Sam Levinson’s Euphoria & The Precarity of Critique of Queer Art

I come to bury Sam Levinson, not to praise him.

Much of the criticism swirling around Levinson exists in one of two categories: personal and artistic. In the individual category, we find complaints concerning his family background (his father is Academy Award-winning director Barry Levinson) and that he’s (assumed to be) a straight white man writing about queer people of color. In artistry, Levinson receives criticism for the over-reliance on “shock value” elements such as nudity and sexuality. Exploitation primarily in the form of underage characters (though the actors are well over 18) and misogyny for writing scenes where female characters are nude in HBO Max’s Euphoria. To back up these criticisms, many point to recent interviews where some of the Euphoria actresses said they were initially uncomfortable with some of the scripted nudity.

Sam Levinson (COURTESY: Getty Images)

At first glance, none of the objections seem unfair. It’s vital to address, through a feminist lens, that we should critique exploiting the female body.

However, I want to argue that, below the progressive facade, these critiques are, in fact, conservative in nature and represent a concerning tendency to censor artists for including “objectionable” material in their art. More importantly, art centered around queer sex & sensuality.

Michel Foucault (I know, I know, I’m sorry) opens the first volume of his History of Sexuality by writing: 

​​For a long time, the story goes, we supported a Victorian regime, and we continue to be dominated by it even today. Thus the image of the imperial prude is emblazoned on our restrained, mute, and hypocritical sexuality. At the beginning of the seventeenth century a certain frankness was still common, it would seem… but twilight soon fell upon this bright day, followed by the monotonous nights of the Victorian bourgeoisie. Sexuality was carefully confined; it moved into the home. The conjugal family took custody of it and absorbed it into the serious function of reproduction. On the subject of sex, silence became the rule. The legitimate and procreative couple laid down the law. The couple imposed itself as model, enforced the norm, safeguarded the truth, and reserved the right to speak while retaining the principle of secrecy… The rest had only to remain vague; proper demeanor avoided contact with other bodies, and verbal decency sanitized one’s speech.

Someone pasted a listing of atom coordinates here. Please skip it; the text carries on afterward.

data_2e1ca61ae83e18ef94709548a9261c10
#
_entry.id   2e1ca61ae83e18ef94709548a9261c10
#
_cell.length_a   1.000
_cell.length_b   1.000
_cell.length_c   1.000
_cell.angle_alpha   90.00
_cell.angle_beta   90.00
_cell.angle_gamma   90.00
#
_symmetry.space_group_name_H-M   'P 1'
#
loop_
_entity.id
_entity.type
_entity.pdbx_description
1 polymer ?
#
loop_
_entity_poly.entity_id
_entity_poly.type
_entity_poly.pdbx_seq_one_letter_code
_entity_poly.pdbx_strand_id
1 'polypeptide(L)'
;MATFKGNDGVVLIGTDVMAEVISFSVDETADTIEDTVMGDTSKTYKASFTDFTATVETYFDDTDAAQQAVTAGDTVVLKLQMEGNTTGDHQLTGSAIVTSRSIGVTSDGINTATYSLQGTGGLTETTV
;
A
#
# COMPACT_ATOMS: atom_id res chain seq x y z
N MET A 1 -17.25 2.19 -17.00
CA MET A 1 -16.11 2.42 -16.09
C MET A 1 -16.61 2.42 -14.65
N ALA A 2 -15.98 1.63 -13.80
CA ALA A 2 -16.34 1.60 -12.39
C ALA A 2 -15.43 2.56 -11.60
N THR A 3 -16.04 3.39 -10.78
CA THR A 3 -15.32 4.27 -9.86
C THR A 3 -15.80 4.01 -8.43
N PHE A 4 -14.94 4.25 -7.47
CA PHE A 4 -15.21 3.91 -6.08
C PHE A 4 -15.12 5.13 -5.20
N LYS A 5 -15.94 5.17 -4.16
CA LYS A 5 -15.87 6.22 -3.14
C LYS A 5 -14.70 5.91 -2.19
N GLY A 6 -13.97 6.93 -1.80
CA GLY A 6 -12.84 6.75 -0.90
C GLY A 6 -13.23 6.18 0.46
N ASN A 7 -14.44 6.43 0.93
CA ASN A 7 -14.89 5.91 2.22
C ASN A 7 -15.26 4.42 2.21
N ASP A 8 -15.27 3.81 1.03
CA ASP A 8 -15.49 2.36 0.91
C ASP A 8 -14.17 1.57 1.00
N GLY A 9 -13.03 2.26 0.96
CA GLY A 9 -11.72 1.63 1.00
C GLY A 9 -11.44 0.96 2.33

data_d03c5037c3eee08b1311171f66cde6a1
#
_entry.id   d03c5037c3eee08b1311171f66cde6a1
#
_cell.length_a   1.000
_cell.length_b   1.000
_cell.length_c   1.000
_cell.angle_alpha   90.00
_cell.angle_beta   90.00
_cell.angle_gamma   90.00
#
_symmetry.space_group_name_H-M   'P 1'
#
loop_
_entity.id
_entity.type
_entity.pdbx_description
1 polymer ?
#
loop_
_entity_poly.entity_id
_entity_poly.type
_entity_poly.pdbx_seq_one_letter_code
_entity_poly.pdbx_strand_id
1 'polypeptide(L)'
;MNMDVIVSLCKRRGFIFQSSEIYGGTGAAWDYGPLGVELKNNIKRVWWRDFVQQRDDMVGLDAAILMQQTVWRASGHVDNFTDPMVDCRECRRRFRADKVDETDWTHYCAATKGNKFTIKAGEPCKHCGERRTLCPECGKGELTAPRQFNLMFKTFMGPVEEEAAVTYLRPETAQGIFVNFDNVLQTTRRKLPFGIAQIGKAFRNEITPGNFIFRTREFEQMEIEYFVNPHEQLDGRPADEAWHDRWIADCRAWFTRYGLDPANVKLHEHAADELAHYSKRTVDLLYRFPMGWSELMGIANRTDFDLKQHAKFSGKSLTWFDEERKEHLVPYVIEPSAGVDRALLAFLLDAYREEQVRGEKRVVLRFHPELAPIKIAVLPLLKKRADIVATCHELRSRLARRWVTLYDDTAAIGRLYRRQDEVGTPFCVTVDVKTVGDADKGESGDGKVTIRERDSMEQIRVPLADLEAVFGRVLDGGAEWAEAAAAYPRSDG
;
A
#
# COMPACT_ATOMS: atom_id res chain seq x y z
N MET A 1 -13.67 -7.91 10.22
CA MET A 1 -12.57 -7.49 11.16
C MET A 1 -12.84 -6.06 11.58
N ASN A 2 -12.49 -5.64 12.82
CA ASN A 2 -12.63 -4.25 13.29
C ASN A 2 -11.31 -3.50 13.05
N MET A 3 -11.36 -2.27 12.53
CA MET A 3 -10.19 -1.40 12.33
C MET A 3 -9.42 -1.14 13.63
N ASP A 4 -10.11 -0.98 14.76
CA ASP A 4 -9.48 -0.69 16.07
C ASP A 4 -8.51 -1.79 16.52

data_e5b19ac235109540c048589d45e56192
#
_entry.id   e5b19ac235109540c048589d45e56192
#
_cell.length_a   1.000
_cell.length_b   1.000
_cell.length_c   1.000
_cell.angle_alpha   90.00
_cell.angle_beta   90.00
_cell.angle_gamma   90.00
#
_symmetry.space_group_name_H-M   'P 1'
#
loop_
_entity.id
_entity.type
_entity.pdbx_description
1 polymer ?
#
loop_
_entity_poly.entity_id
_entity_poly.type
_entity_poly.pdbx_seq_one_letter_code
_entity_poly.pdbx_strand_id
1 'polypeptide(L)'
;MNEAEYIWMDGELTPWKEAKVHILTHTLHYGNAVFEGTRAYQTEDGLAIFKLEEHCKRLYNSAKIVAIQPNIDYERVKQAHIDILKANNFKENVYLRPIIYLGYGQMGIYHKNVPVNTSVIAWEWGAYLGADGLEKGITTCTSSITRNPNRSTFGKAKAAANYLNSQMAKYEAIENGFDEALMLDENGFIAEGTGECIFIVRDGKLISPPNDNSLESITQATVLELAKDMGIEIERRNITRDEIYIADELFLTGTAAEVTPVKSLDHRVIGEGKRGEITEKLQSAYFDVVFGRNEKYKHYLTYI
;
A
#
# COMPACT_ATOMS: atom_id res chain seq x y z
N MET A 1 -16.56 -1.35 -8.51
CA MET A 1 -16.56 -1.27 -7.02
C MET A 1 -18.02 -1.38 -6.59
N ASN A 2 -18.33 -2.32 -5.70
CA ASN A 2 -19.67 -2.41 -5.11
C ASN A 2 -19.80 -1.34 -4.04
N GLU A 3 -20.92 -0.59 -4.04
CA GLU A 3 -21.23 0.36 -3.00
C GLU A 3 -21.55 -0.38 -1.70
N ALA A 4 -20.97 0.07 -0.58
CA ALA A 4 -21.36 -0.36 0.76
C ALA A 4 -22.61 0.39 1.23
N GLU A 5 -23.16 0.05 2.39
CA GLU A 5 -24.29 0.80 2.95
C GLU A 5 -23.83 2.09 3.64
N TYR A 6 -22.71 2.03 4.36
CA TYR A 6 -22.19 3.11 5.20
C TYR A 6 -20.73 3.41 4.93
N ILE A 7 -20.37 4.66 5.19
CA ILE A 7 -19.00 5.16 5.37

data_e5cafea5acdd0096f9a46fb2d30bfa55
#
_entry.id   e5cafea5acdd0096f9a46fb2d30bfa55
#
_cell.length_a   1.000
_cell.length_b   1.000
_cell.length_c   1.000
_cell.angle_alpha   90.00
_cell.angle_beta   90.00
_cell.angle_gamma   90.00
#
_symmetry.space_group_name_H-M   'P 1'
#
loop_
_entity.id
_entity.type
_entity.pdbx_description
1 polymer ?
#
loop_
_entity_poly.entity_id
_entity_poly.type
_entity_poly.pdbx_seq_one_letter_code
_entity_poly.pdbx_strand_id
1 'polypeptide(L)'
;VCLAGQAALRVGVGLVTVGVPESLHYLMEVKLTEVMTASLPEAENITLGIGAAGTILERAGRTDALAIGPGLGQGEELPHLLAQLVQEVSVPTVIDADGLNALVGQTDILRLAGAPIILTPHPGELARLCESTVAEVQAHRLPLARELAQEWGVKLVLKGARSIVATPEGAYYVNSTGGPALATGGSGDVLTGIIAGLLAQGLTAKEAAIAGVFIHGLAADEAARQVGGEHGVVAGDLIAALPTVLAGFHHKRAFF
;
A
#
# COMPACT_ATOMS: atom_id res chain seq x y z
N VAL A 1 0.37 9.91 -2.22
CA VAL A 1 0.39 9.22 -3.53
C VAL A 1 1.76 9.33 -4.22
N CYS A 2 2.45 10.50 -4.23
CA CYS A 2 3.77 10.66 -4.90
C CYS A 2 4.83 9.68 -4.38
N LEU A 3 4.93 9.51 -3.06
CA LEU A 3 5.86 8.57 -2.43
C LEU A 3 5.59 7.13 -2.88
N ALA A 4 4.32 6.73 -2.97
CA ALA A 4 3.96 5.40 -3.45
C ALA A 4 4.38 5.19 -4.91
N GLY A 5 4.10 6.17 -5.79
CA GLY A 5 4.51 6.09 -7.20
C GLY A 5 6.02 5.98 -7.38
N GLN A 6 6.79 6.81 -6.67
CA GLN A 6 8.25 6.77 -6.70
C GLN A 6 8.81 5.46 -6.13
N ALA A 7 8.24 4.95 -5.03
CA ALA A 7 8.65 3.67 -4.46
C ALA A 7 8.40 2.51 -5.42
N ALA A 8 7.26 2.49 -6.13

Foucault argues that we are still within the Victorian model of sexuality where sex (and, by extension, the body) are considered verboten. Only capable of being seen and discussed within the context of “the legitimate and procreative couple.” (For more historical background on this process, I recommend John D’Emilio‘s excellent essays or Sherry Wolf‘s fantastic book Sexuality and Socialism, which both outline the historical and political processes that led to the modern understanding of sexuality.)

To put it bluntly, what this results in is a societal complex around sex and the body. Deeply puritanical in nature and can manifest in different ways. For example, returning to Euphoria, the question of “gratuitous nudity” should be unpacked. Why does nudity have to be justified more than any other costume choice? Because American society has a complex about the naked human (but specifically femme) body. It makes us uncomfortable, and if we are to engage with it, we have to see the “point” of the nudity immediately. 

This is not inherently a problem. Indeed, one can argue that every design choice made by an artist ought to drive the art forward. So, nudity should serve a purpose just as much as the set dressing, camera angle, etc. But, the problem with nudity in American art (and this is very different, for example, in European cinema) is that we demand an immediately recognizable intention and artistic value behind the choice. But (especially if done well), many of these subtle creative choices (like clothing, lighting, etc.) should be, well, subtle, which means they probably won’t be immediately recognizable. 

To put this differently, if the costume designer decides to put a character in a hat, they should have a reason for putting that character in a hat. Maybe, for the sake of argument, they are trying to show that that character has something to hide. Then, the artistic hope is that the hat will subtly make the character seem a little more mysterious, thus indicating the character trait being highlighted without coming right out and saying it. The hat, then, functions as subtext rather than text, which is the heart of (most) theatrical/cinematic design: to indicate meaning without outright stating it. 

So, then, it is possible that, when we see nudity in Euphoria, it is being put there for a reason but, because that reason isn’t immediately apparent on first viewing and because the naked human body distresses our internalized Victorian understanding of sexuality, we jump to the conclusion that it is nudity for its own sake.

Alexa Demie as Maddy Perez & Sydney Sweeney as Cassie Howard in Euphoria (COURTESY: HBO Max)